Science Fair Project Encyclopedia
Qantas was nationalised in 1947 by the Australian Labor Party Federal Government when Ben Chifley was Prime Minister. It remained in public ownership for over four decades until the 1990s, and was successfully privatised, listing on the Australian Stock Exchange with the ticker symbol QAN.
Since the merger with Australian Airlines in 1993, it has flown an extensive schedule between all Australian capital cities, as well as many regional cities and towns. It also flies many international routes to and from Australia.
Qantas has a reputation for being an aggressive competitor in the Australian aviation market. Over the years, several domestic Australian airlines have gone out of business amid complaints of anti-competitive pricing by Qantas and exorbitant prices on the newly non-competitive routes. After September 2001, and the collapse of Ansett Airlines, Qantas held a near monopoly on the Australian domestic air travel market. Virgin Blue, a cut-price competitor, has eaten into this market share somewhat, and Qantas has responded by creating a new, cut-price subsidiary airline named Jetstar. Qantas hopes that this move will "crowd out" the cut-price segment of the market, allowing Qantas to remain the superdominant player in the Australian domestic aviation market and one of the few profitable full-service airlines in the world.
On 13 December 2004, the first flight of Jetstar Asia Airways took off from its Singapore hub to Hong Kong, marking Qantas' entry into the Asian cut-price market, and its intentions in battling key competitor Singapore Airlines at its home ground. Qantas is already the second largest airline operating out of Singapore Changi Airport, while Singapore Airlines is also reciprocally the second largest airline operating international flights into and out of Australia.
Qantas has attempted to expand into the New Zealand domestic air travel market, first with a shareholding in Air New Zealand, then by a franchise takeover of Ansett New Zealand. As of July 2003, they were awaiting regulatory approval to purchase a larger (but still minority) stake in Air New Zealand.
In 1993 British Airways bought a 25% share in the company for A$665m. In September 2004, British Airways disposed of its share in Qantas, expected to amount to A$1.1bn ($759m). BA's original 25% share was diluted since to 18.5% due to the issue of more shares. By law, Qantas must be at least 51% Australian-owned, and the British Airways holding had brought foreign ownership to the maximum permissible. Commentators believe the sale, and resulting greater Australian ownership, will free up hurdles for Qantas to expand into Asia.
Qantas is responsible for some of the most successful marketing campaigns in Australian history, with many advertising campaigns featuring renditions by children's choirs of Peter Allen's I Still Call Australia Home, set to footage of breathtaking scenery.
Incidents and Accidents
It is often claimed, most notably in the movie Rain Man, that Qantas has never had a fatal crash. However, the company's official line is that it has never lost a jet aircraft. Prior to the jet era, Qantas had fatal crashes. One was on July 16, 1951, when a Qantas deHavilland Drover registered VH-EBQ crashed in New Guinea after an engine failure, killing all 7 passengers and crew. Other fatal accidents occurred in 1927, 1934, 1942, 1943 (2), and 1944. Qantas' record in the jet era was spotless until VH-OJH, a Boeing 747-400, over-ran the runway while landing in a rainstorm at Bangkok in 1999.  There were no fatalities. Repairs to the nine year old aircraft cost in excess of A$100 million and it was suggested at the time that this expense was to solely avoid a hull-loss being recorded, a claim Qantas denied. The following year a 747-300 was damaged when its landing gear collapsed while taxiing at Rome.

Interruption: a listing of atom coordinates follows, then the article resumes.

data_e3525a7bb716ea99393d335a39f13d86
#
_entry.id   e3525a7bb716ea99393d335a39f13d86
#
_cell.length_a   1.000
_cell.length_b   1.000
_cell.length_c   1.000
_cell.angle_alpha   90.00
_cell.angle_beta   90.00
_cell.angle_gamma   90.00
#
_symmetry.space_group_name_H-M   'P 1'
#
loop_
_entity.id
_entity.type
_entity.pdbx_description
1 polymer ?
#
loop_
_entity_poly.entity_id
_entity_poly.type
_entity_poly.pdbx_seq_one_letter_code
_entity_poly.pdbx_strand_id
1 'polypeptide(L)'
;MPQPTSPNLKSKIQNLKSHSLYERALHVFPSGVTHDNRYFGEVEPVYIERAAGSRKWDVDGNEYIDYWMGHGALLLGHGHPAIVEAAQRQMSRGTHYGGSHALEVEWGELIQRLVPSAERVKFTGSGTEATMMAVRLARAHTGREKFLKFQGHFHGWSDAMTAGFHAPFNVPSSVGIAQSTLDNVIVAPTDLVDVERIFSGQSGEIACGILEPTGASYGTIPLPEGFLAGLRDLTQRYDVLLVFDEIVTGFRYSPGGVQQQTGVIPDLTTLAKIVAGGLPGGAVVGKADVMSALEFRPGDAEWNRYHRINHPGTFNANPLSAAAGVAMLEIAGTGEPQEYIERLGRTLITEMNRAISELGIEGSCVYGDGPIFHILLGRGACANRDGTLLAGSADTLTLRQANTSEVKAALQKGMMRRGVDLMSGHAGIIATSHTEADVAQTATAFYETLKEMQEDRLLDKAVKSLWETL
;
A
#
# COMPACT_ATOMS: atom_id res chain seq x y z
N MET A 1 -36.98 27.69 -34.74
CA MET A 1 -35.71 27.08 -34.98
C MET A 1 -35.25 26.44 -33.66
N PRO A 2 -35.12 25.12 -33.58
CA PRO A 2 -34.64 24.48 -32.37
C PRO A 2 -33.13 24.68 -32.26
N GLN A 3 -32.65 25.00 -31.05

See full article: Qantas destinations
The Qantas fleet consists of the following aircraft (at March 2005):
- 4 Airbus A330-200
- 7 Airbus A330-300 (further 3 on order)
- 6 Boeing 737-300
- 21 Boeing 737-400
- 24 Boeing 737-800 (further 4 on order)
- 6 Boeing 747-300
- 30 Boeing 747-400
- 24 Boeing 767-300
Other aircraft include (at 2004):
Qantas has placed an order for 12 Airbus A380-800. It will be the second airline (after launch customer Singapore Airlines) to receive an A380 and will take delivery of its first aircraft in October 2006. It is to place the first 4 aircraft on transPacific routes from Melbourne and Sydney to Los Angeles and later aircraft on services between Australia and London via Bangkok, Hong Kong and Singapore (ref: Airliner World, March 2005).
Other facts of interest
- The first aircraft owned by Qantas was Avro 504K G-AUBG, purchased for £1425. Cruising speed was 65 mph, carrying 1 pilot and 2 passengers.
- In the 1920s, Qantas built a number of aircraft (De Havilland DH50's and a single DH9) under licence in its Longreach hangar.
- In 1928, a chartered Qantas aircraft conducted the inaugural flight of the Royal Flying Doctor Service of Australia, departing from Cloncurry.
- The first Qantas Boeing 707 was delivered to the airline in Seattle on 26th June 1959.
- Qantas' Boeing 707s were nicknamed The V jets.
- Actor John Travolta owns a former Qantas Boeing 707.
- Qantas has three nicknamed planes: Wunala Dreaming, a Boeing 747-400/ER (registration VH-OEJ), Nalanji Dreaming, a Boeing 747-300 (registration VH-EBU), and Yananyi Dreaming, a Boeing 737-800 (registration VH-VXB). All three carry striking colourful liveries, designed by Australian Aborigines. British Airways used these designs on their tailfins as part of their 1997 "ethnic art" relaunch.
- It's first international destination was to Singapore
- Qantas Fleet Detail
- Qantas Passenger Opinions
- Qantas ephemera digitised and held by the National Library of Australia
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